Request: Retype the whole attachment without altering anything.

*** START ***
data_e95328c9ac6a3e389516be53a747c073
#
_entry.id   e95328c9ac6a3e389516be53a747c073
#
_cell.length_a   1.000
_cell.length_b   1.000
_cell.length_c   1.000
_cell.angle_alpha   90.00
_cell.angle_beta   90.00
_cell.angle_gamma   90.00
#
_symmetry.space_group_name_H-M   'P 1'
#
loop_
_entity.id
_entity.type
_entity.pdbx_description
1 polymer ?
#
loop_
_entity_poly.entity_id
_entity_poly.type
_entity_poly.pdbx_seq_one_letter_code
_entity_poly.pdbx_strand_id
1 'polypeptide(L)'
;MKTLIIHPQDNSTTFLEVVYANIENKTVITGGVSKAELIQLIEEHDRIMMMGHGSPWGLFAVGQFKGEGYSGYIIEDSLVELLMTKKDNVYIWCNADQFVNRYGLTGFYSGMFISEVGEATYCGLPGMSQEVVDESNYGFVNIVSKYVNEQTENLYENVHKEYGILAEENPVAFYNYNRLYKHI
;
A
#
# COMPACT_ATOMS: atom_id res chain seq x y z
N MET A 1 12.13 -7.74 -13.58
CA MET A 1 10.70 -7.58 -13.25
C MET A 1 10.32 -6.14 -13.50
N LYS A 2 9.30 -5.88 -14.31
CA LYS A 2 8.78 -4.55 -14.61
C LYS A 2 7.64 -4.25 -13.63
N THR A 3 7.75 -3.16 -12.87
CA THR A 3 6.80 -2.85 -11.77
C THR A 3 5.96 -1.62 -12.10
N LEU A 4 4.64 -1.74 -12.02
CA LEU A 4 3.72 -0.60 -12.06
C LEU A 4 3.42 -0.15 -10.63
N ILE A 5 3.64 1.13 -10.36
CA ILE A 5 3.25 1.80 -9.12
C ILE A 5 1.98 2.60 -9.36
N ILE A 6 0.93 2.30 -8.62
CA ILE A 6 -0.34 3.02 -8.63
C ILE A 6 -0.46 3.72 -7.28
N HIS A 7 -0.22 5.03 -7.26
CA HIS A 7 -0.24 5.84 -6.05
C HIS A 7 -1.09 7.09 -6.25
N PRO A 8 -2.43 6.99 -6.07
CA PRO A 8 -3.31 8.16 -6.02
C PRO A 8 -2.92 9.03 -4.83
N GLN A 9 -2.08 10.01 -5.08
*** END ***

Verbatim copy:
data_e95328c9ac6a3e389516be53a747c073
#
_entry.id   e95328c9ac6a3e389516be53a747c073
#
_cell.length_a   1.000
_cell.length_b   1.000
_cell.length_c   1.000
_cell.angle_alpha   90.00
_cell.angle_beta   90.00
_cell.angle_gamma   90.00
#
_symmetry.space_group_name_H-M   'P 1'
#
loop_
_entity.id
_entity.type
_entity.pdbx_description
1 polymer ?
#
loop_
_entity_poly.entity_id
_entity_poly.type
_entity_poly.pdbx_seq_one_letter_code
_entity_poly.pdbx_strand_id
1 'polypeptide(L)'
;MKTLIIHPQDNSTTFLEVVYANIENKTVITGGVSKAELIQLIEEHDRIMMMGHGSPWGLFAVGQFKGEGYSGYIIEDSLVELLMTKKDNVYIWCNADQFVNRYGLTGFYSGMFISEVGEATYCGLPGMSQEVVDESNYGFVNIVSKYVNEQTENLYENVHKEYGILAEENPVAFYNYNRLYKHI
;
A
#
# COMPACT_ATOMS: atom_id res chain seq x y z
N MET A 1 12.13 -7.74 -13.58
CA MET A 1 10.70 -7.58 -13.25
C MET A 1 10.32 -6.14 -13.50
N LYS A 2 9.30 -5.88 -14.31
CA LYS A 2 8.78 -4.55 -14.61
C LYS A 2 7.64 -4.25 -13.63
N THR A 3 7.75 -3.16 -12.87
CA THR A 3 6.80 -2.85 -11.77
C THR A 3 5.96 -1.62 -12.10
N LEU A 4 4.64 -1.74 -12.02
CA LEU A 4 3.72 -0.60 -12.06
C LEU A 4 3.42 -0.15 -10.63
N ILE A 5 3.64 1.13 -10.36
CA ILE A 5 3.25 1.80 -9.12
C ILE A 5 1.98 2.60 -9.36
N ILE A 6 0.93 2.30 -8.62
CA ILE A 6 -0.34 3.02 -8.63
C ILE A 6 -0.46 3.72 -7.28
N HIS A 7 -0.22 5.03 -7.26
CA HIS A 7 -0.24 5.84 -6.05
C HIS A 7 -1.09 7.09 -6.25
N PRO A 8 -2.43 6.99 -6.07
CA PRO A 8 -3.31 8.16 -6.02
C PRO A 8 -2.92 9.03 -4.83
N GLN A 9 -2.08 10.01 -5.08